Elisa Taber reviews The Galloping Hour by Alejandra Pizarnik.

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The Sacrifice Throw: SJ Fowler’s The Wrestlers published 13/07/2018

There’s a very old consciousness here, one wanting to create his own metaphor for poetry. Torn between realism, wanting to reproduce things as they are – the conversations, asides, fragmentary sights, because they’re strong and necessary as metaphors – and invention, via dislocation or substitution of materials or shape, or contrasts which by themselves take the object as it were away from both itself and the originals, there’s a sense of pushing and pulling both ways from all directions. And everything tends towards yielding materials that are being pushed around like this, and pulled, which are the very strong subjectivities in play but also a subjectivity you and I can have and share in, so this is push and pull, or fancy dialectics where ‘being clever is not armour’, as Fowler has it early on, where his ‘… hill of necessity turns to taste’, shows ‘taste’ as just this, you fighting with your other selves, or something like that.

Richard Marshall reviews SJ Fowler‘s The Wrestlers.

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While the Earth Remains: Brandon Brown’s The Four Seasons published 09/07/2018

I’m thinking that in a European language Brown could perhaps have been a kind of subtle prose writer; in this English, he’s consummately a poet. Maybe one of the reasons I keep thinking about what else Brown might have been is that I’m still surprised he is at all. Even so, he shows a strong swerve in the genealogy of North American vanguard poetics. Language operates as an apparently reliable vehicle for sentiment and event. A discernible “I” (or “us”?). Traditional narrative techniques recur, albeit scattershot, bent through the days. Lineation breaks out.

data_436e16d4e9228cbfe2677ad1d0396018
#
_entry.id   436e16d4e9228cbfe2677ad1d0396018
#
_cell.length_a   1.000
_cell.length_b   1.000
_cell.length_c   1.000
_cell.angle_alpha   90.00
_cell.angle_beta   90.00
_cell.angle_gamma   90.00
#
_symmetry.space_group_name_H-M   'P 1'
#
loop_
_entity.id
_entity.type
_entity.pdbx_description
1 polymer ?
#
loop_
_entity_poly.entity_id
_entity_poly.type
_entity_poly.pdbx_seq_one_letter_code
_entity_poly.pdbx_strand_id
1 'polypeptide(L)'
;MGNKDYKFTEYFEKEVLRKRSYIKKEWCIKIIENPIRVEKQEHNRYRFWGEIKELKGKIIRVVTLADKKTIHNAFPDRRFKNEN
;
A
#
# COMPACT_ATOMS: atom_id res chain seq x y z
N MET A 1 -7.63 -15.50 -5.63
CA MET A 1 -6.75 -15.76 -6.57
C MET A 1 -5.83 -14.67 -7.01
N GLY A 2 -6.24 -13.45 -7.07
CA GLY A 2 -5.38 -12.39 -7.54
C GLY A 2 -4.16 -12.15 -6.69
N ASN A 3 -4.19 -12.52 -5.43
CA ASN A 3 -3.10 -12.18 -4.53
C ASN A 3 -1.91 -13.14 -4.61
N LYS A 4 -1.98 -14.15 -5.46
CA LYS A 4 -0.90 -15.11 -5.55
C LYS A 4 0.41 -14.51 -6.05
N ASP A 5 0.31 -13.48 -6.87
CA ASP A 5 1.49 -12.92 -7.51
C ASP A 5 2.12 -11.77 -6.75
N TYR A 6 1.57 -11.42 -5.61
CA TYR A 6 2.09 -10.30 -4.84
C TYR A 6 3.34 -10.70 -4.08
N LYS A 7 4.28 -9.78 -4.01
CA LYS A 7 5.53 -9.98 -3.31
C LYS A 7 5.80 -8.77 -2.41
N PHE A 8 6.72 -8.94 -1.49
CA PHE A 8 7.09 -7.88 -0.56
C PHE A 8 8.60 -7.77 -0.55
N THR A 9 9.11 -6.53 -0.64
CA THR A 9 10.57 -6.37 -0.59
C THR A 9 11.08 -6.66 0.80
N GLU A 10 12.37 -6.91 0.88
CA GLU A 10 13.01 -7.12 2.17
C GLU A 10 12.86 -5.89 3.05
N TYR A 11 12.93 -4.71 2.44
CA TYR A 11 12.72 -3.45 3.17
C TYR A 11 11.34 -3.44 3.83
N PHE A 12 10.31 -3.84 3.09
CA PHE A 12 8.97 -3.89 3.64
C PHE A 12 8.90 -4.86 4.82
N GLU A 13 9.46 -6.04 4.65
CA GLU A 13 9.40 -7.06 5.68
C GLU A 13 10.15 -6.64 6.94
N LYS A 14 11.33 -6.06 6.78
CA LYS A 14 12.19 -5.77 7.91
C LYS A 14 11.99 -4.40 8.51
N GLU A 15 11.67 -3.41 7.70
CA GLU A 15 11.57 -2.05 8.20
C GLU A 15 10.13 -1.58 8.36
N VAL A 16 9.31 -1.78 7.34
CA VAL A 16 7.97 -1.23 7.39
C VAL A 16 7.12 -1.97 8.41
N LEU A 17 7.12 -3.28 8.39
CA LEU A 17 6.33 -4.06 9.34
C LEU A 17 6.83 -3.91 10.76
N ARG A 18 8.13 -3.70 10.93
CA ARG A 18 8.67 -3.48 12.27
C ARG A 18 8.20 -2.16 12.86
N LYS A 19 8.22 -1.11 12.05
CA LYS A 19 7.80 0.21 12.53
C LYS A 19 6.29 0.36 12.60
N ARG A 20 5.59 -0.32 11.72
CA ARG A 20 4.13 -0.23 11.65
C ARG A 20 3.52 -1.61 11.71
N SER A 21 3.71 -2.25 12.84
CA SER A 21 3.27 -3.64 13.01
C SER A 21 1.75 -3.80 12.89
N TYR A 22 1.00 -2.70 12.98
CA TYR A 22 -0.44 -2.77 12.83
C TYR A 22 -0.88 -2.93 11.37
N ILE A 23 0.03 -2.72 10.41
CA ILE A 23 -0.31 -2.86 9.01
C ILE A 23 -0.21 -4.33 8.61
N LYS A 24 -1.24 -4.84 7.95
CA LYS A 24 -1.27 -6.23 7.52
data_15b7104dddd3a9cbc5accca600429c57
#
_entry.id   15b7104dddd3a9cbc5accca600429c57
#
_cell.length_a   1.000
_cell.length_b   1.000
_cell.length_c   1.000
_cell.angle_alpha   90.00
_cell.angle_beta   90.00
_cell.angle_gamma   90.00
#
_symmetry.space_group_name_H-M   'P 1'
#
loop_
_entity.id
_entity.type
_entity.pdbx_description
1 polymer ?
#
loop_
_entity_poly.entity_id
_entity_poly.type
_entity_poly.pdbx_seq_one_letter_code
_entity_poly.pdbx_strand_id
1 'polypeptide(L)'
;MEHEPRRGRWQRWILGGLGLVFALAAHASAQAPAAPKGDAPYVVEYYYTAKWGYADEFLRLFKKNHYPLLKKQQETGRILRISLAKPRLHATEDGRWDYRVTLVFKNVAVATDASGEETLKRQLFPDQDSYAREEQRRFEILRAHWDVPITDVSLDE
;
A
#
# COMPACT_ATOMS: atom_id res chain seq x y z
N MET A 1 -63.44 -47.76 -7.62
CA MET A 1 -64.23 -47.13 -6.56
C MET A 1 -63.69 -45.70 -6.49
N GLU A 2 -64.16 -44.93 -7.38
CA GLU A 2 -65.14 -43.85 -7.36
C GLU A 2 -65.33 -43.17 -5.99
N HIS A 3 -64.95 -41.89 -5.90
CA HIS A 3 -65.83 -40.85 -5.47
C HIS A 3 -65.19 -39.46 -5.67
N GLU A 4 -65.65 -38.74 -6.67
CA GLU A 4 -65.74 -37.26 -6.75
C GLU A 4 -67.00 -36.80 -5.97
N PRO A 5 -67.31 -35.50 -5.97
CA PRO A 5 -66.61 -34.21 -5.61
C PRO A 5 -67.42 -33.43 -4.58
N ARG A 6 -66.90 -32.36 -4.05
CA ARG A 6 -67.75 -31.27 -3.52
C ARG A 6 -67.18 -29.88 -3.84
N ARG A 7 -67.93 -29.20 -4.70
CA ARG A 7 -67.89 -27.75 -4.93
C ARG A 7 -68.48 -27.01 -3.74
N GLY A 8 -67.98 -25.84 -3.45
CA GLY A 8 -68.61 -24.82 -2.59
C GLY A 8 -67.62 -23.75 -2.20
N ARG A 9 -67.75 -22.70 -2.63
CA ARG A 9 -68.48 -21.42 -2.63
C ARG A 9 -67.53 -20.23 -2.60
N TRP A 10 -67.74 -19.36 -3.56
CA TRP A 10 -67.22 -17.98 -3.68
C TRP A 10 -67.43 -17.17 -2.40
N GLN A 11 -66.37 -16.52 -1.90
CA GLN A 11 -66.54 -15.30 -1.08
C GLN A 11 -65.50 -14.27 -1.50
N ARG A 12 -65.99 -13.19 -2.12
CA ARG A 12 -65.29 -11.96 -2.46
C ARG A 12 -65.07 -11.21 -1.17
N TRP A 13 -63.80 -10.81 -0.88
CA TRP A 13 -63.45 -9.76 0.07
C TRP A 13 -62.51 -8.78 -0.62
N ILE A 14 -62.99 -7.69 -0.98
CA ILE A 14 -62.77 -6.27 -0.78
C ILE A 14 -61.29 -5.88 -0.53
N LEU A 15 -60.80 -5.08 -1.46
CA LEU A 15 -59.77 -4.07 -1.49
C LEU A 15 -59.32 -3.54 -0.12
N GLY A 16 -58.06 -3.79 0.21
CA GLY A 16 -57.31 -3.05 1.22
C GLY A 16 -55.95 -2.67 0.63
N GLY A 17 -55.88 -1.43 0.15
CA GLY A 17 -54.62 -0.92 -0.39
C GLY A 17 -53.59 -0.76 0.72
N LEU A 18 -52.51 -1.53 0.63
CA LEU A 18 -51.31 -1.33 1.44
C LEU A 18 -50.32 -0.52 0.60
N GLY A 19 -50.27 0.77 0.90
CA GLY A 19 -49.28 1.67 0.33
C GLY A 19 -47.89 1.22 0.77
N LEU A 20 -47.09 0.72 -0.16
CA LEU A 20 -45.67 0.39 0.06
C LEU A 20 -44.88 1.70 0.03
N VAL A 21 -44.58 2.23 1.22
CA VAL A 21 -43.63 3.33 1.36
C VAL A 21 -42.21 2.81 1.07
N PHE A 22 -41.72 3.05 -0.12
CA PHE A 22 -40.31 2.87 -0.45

Dylan Byron reviews The Four Seasons by Brandon Brown.

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from the perspective of the monsters: The Water Cure by Sophie Mackintosh published 26/06/2018

The book is breathtakingly bold in its rewriting of the myths women get told over and over again: your parents never meant to hurt you, the men are coming to save you, you’ll love the baby when it’s here. Just as the girls refashion personalities they can live with out of the temperaments created by their parents’ abuse, so The Water Cure refashions truths out of abusive truisms: even if your parents thought they were being kind, they still hurt you; the men’s version of saving you will kill you; the love that you can spare is sometimes not enough.

Leon Craig on The Water Cure by Sophie Mackintosh.

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Good Orientalism: Robert Irwin vs Ernest Gellner on Ibn Khaldun. Boom! published 23/06/2018